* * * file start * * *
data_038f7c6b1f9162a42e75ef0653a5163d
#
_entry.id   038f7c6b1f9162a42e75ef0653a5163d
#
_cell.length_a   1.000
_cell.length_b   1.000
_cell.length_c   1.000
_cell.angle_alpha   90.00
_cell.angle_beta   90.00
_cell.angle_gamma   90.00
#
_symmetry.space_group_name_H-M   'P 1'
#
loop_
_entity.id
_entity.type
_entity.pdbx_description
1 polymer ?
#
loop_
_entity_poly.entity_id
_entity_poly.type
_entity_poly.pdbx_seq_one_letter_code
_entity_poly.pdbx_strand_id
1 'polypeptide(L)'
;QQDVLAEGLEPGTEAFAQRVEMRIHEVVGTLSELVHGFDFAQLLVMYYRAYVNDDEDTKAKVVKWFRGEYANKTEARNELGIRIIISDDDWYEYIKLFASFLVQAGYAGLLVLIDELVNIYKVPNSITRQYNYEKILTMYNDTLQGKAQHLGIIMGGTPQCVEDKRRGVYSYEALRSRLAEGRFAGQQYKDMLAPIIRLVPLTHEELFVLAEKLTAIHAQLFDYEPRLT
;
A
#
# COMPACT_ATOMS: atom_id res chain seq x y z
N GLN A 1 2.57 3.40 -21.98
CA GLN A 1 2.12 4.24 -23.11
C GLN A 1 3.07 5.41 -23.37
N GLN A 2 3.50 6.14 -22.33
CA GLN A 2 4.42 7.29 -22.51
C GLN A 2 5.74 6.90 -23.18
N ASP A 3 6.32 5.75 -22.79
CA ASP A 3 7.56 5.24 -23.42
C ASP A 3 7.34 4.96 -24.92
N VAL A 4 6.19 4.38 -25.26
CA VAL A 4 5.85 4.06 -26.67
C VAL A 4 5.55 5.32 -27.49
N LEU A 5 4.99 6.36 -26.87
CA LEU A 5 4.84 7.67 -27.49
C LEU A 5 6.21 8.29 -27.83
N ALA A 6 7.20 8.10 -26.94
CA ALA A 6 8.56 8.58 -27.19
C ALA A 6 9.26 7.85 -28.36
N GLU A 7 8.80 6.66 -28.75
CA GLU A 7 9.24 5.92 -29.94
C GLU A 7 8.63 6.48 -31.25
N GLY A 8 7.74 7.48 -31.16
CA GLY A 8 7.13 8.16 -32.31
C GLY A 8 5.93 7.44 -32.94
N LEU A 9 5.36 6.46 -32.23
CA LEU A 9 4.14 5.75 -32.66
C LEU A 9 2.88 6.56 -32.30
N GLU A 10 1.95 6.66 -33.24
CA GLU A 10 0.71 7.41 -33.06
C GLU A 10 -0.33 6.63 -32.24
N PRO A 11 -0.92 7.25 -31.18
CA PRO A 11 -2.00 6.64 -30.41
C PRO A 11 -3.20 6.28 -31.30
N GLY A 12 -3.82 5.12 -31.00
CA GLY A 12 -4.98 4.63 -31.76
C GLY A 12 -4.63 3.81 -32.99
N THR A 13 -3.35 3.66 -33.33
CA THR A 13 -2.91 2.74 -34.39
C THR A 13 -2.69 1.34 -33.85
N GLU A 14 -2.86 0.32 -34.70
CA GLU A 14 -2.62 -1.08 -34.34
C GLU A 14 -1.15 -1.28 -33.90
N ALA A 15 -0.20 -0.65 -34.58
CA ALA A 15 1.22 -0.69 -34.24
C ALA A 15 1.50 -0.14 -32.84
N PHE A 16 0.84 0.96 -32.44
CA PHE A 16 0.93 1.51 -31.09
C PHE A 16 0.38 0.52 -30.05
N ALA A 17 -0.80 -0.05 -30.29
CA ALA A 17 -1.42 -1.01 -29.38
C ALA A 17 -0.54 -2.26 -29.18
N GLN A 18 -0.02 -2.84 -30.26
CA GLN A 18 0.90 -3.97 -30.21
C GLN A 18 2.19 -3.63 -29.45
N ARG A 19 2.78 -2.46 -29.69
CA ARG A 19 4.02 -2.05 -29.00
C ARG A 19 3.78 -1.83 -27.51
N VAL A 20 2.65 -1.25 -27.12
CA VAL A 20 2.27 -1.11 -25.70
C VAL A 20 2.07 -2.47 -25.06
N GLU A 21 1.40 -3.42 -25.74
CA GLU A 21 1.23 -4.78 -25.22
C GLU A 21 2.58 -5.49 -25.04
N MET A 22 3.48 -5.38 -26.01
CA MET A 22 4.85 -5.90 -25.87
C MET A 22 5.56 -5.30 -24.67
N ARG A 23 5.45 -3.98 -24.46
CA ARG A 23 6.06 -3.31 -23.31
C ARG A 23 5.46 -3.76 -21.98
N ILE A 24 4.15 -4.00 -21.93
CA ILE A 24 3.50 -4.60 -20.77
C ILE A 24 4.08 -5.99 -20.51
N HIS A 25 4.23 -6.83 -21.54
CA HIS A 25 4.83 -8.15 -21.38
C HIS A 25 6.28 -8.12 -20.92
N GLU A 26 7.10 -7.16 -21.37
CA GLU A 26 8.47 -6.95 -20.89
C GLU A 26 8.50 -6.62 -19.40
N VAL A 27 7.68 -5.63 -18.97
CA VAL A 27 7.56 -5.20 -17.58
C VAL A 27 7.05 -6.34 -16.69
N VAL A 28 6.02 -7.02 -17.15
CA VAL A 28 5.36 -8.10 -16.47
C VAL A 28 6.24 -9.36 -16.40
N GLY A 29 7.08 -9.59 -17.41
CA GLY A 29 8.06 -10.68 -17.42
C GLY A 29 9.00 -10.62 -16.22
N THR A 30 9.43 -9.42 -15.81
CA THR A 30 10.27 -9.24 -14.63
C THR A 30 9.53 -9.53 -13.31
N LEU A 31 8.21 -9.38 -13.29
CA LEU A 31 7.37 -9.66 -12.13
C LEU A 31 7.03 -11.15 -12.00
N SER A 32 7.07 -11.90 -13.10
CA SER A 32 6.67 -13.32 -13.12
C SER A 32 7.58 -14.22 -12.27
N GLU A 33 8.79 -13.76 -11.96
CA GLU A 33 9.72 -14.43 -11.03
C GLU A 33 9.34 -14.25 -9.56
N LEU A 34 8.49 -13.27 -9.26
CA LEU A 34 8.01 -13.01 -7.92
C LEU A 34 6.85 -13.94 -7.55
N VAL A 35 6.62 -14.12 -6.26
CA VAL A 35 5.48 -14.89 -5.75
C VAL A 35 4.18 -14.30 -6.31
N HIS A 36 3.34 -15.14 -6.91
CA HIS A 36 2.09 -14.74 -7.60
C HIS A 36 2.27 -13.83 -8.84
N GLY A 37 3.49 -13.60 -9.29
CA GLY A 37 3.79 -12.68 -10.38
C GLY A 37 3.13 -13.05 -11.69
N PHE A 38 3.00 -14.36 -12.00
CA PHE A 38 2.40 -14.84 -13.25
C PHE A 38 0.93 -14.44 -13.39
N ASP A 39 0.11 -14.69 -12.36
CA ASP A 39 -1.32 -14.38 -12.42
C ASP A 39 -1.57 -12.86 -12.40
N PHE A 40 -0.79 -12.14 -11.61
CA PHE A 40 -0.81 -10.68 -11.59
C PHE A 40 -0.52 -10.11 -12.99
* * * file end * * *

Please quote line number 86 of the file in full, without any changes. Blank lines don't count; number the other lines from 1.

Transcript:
CA ARG A 19 4.02 -2.05 -29.00